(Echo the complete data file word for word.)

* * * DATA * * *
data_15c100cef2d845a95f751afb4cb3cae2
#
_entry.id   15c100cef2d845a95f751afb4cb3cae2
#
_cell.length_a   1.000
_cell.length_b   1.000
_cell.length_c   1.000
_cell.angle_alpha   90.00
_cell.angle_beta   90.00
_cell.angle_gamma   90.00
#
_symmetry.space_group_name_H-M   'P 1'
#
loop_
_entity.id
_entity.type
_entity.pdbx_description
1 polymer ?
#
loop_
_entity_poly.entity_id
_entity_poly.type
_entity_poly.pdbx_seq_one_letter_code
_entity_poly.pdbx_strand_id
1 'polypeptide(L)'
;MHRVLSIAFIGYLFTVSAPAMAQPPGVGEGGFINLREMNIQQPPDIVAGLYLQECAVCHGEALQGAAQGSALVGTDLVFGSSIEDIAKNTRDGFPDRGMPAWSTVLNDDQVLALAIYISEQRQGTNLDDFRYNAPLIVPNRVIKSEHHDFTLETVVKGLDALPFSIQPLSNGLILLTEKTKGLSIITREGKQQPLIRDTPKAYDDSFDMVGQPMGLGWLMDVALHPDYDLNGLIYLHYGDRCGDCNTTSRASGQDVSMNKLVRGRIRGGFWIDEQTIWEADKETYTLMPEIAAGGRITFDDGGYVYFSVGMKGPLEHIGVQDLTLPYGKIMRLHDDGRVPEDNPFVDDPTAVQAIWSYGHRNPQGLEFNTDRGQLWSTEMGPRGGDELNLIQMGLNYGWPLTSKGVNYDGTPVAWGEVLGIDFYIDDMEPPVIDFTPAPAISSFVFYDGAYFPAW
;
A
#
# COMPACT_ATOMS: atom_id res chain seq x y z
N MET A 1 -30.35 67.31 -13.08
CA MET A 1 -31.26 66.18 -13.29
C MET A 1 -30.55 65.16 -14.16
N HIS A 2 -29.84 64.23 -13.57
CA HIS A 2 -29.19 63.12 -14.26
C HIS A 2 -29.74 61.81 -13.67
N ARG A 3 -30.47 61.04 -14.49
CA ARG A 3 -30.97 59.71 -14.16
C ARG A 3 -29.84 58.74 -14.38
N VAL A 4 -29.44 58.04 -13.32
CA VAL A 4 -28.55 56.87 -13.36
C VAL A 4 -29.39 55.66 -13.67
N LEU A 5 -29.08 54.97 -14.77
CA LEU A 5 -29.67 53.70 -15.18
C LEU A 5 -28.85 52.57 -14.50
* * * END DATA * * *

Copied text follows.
data_15c100cef2d845a95f751afb4cb3cae2
#
_entry.id   15c100cef2d845a95f751afb4cb3cae2
#
_cell.length_a   1.000
_cell.length_b   1.000
_cell.length_c   1.000
_cell.angle_alpha   90.00
_cell.angle_beta   90.00
_cell.angle_gamma   90.00
#
_symmetry.space_group_name_H-M   'P 1'
#
loop_
_entity.id
_entity.type
_entity.pdbx_description
1 polymer ?
#
loop_
_entity_poly.entity_id
_entity_poly.type
_entity_poly.pdbx_seq_one_letter_code
_entity_poly.pdbx_strand_id
1 'polypeptide(L)'
;MHRVLSIAFIGYLFTVSAPAMAQPPGVGEGGFINLREMNIQQPPDIVAGLYLQECAVCHGEALQGAAQGSALVGTDLVFGSSIEDIAKNTRDGFPDRGMPAWSTVLNDDQVLALAIYISEQRQGTNLDDFRYNAPLIVPNRVIKSEHHDFTLETVVKGLDALPFSIQPLSNGLILLTEKTKGLSIITREGKQQPLIRDTPKAYDDSFDMVGQPMGLGWLMDVALHPDYDLNGLIYLHYGDRCGDCNTTSRASGQDVSMNKLVRGRIRGGFWIDEQTIWEADKETYTLMPEIAAGGRITFDDGGYVYFSVGMKGPLEHIGVQDLTLPYGKIMRLHDDGRVPEDNPFVDDPTAVQAIWSYGHRNPQGLEFNTDRGQLWSTEMGPRGGDELNLIQMGLNYGWPLTSKGVNYDGTPVAWGEVLGIDFYIDDMEPPVIDFTPAPAISSFVFYDGAYFPAW
;
A
#
# COMPACT_ATOMS: atom_id res chain seq x y z
N MET A 1 -30.35 67.31 -13.08
CA MET A 1 -31.26 66.18 -13.29
C MET A 1 -30.55 65.16 -14.16
N HIS A 2 -29.84 64.23 -13.57
CA HIS A 2 -29.19 63.12 -14.26
C HIS A 2 -29.74 61.81 -13.67
N ARG A 3 -30.47 61.04 -14.49
CA ARG A 3 -30.97 59.71 -14.16
C ARG A 3 -29.84 58.74 -14.38
N VAL A 4 -29.44 58.04 -13.32
CA VAL A 4 -28.55 56.87 -13.36
C VAL A 4 -29.39 55.66 -13.67
N LEU A 5 -29.08 54.97 -14.77
CA LEU A 5 -29.67 53.70 -15.18
C LEU A 5 -28.85 52.57 -14.50